Suppa Dorata

French Toast

Source: Libro de arte coquinaria by Maestro Martino de Como, 15th century

Original Recipe:

Suppa dorata

Habi de le fette di pane bianco mondato che non habia corteccia, et fa’ le ditte fette siano quadre, un pocho brusculate tanto che da ogni parte siano colorite dal foco.  Poi habi dell’ove battute inseme col succaro assai et un poca d’acqua rosata; et mettirali a mollare dentro le ditte fette di pane; et cvatile for a dextramente le mettirai a frigere un pochetto in una padella con un poco di butiro o de strutto, voltando molto spesso che non si ardino. Poi le conciarai in un piatello; et di sopra gli mettirai un pocha d’acqua rosata fatt gialla con un pocho zafrano, et del zuccaro habundantemente.


Translation: (from The Medieval Kitchen: Recipes from France and Italy)

Gilded sipets

Take slices of white bread, trimmed so that they have no crusts; make these slices square and slightly grilled so that they are colored all over by the fire. Then take eggs beaten together with plenty of sugar and a little rose water; and put the slices of bread in this to soak; carefully remove them, and fry them a little in a frying pan with a little butter and lard, turning them very frequently so that they do not burn. Then arrange them on a plate, and top with a little rose water colored yellow with a little saffron, and with plenty of sugar.

My Interpretation:

8 slices of white bread, crusts removed
3 Tbsp. rosewater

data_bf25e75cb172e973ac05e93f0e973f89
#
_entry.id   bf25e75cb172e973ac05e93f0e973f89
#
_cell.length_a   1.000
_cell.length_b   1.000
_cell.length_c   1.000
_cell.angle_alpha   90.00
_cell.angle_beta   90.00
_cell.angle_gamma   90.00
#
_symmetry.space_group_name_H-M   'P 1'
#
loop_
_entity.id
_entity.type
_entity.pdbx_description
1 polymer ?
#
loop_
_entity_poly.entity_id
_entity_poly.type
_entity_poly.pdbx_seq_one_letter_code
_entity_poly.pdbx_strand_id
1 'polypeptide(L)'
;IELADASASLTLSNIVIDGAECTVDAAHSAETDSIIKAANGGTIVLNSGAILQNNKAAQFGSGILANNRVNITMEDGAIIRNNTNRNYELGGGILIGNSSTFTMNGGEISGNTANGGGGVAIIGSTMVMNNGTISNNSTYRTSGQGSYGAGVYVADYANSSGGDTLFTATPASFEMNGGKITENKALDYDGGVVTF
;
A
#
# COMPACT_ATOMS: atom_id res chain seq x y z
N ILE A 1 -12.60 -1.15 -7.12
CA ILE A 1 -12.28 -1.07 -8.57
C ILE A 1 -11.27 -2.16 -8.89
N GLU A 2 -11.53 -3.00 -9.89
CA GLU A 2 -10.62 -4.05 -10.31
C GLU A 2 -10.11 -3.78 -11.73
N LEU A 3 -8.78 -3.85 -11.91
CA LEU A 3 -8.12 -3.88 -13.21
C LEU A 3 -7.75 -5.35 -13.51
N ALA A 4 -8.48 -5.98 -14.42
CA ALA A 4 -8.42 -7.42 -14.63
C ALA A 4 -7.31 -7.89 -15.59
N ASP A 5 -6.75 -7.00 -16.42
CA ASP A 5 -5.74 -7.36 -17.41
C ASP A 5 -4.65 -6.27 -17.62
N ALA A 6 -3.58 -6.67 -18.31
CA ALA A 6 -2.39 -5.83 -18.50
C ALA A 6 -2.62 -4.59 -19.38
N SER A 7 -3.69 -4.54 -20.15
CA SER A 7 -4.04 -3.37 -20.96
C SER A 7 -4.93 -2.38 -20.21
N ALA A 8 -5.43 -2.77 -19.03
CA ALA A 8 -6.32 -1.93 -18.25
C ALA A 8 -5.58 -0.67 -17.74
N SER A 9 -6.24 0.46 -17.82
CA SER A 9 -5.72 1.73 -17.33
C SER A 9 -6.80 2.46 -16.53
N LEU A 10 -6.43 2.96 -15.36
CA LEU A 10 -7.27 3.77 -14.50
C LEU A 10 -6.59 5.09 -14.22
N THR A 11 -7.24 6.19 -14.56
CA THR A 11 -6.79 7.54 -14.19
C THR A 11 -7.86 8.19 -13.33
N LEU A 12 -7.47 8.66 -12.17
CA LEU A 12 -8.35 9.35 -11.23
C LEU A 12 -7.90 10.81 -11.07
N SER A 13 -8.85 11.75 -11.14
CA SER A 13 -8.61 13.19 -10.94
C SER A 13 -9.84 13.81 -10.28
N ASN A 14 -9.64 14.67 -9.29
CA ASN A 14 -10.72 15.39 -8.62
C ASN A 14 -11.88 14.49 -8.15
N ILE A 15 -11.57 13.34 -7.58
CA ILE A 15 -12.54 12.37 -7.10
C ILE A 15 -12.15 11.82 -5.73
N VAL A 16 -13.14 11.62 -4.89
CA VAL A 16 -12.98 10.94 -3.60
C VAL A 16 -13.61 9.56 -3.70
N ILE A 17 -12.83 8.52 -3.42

5 large eggs 6 Tbsp. butter
2 Tbsp. sugar 10 Threads saffron heated in 2 Tbsp. rosewater

Toast or grill bread very lightly (cut into shapes, if desired, prior to toasting). Beat eggs, 1 Tbsp. of sugar and 3 Tbsp. rosewater together. Melt butter in frying pan over medium low heat. Dip bread into egg mixture for about 30 seconds and then place in frying pan. Cook bread until they are golden and spring back to the touch. Arrange on plate and sprinkle with saffron colored rosewater and remaining sugar.

Notes:

I omitted the lard in this recipe. The lard would allow for a higher burn point of the butter, but with a modern stove I find it unnecessary.

Works Referenced:

The Medieval Kitchen: Recipes from France and Italy; Odile Redon, Françoise Sabban, & Silvano Serventi, translated to the English by Edward Schneider; The University of Chicago Press, 1998

Libro de arte coquinaria, Maestro Martino de Como, Digital version: Valeria Romanelli, 7/2004. http://www.uni-giessen.de/gloning/tx/martino2.htm

The Art of Cooking: The First Modern Cookery Book, Translated by Luigi Ballerini, Jeremy Parzen, Stefania Barzini, University of California Press, 2005
- A translation of the work of Maestro Martino of Como, 15th century